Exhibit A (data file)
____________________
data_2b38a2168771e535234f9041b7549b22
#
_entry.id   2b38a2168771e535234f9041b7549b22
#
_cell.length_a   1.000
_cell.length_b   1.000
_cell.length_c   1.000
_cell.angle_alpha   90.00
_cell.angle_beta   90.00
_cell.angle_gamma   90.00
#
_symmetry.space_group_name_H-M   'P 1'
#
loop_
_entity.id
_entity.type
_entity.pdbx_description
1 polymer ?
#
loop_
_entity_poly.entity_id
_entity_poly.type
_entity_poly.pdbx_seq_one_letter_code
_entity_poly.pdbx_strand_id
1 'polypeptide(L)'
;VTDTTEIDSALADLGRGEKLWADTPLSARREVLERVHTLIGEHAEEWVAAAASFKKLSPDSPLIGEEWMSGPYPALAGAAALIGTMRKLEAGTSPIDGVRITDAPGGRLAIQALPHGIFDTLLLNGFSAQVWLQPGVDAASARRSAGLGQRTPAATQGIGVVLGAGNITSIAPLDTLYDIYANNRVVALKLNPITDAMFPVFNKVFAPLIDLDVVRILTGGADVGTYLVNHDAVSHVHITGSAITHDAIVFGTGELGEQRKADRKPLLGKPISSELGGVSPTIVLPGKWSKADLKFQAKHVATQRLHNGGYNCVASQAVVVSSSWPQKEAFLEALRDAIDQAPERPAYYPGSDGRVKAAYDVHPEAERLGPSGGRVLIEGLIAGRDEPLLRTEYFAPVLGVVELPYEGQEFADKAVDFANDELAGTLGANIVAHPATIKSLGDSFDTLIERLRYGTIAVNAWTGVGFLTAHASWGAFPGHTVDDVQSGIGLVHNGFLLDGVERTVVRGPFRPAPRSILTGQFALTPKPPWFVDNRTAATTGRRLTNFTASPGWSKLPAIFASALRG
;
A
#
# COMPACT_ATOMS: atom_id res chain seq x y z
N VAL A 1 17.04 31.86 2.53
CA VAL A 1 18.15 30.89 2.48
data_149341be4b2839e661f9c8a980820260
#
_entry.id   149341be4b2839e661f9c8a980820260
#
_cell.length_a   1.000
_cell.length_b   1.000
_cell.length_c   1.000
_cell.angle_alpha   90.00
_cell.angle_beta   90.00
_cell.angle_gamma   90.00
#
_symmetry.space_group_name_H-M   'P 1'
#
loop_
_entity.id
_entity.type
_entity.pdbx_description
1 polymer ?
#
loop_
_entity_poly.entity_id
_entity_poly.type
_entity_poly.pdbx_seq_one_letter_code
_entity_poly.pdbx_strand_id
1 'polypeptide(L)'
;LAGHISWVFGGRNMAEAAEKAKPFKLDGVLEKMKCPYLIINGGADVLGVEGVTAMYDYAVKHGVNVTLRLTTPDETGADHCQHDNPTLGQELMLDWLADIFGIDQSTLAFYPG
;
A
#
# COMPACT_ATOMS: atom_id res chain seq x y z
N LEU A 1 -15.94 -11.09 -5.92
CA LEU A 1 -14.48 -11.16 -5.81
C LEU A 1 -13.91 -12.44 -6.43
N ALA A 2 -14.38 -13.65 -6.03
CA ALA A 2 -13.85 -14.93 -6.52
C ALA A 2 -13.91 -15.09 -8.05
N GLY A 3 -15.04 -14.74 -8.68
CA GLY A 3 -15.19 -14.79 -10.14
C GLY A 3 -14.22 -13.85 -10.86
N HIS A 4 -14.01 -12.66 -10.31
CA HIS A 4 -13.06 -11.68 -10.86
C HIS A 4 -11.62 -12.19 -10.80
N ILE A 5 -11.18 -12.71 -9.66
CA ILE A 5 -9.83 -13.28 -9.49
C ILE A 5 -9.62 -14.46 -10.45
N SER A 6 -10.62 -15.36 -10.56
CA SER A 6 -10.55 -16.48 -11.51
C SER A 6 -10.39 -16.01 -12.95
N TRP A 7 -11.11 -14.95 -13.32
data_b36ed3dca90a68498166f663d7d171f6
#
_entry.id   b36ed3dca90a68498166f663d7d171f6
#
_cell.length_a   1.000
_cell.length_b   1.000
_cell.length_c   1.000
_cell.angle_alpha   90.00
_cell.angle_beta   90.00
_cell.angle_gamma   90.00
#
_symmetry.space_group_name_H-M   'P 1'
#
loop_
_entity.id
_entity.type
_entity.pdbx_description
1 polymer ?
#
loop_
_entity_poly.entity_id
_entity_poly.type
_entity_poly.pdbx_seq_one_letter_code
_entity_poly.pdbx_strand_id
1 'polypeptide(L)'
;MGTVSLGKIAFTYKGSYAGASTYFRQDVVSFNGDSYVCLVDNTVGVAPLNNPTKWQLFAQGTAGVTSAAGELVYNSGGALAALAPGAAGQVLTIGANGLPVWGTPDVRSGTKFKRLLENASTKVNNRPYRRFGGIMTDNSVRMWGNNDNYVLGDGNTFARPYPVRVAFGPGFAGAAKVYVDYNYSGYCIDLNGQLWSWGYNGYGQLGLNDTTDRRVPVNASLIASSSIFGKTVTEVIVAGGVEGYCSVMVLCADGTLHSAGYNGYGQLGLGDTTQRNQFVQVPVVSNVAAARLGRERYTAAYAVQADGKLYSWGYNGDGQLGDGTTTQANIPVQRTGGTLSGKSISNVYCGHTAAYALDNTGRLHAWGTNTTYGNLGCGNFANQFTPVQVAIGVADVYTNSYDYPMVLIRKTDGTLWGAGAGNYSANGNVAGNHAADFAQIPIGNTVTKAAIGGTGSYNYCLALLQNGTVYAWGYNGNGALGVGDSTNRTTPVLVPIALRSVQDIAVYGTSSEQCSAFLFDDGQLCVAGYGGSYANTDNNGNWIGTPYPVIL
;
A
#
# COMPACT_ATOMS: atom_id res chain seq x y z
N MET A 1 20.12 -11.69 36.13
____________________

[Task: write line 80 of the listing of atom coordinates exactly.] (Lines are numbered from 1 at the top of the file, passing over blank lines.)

C SER A 6 -10.39 -16.01 -12.95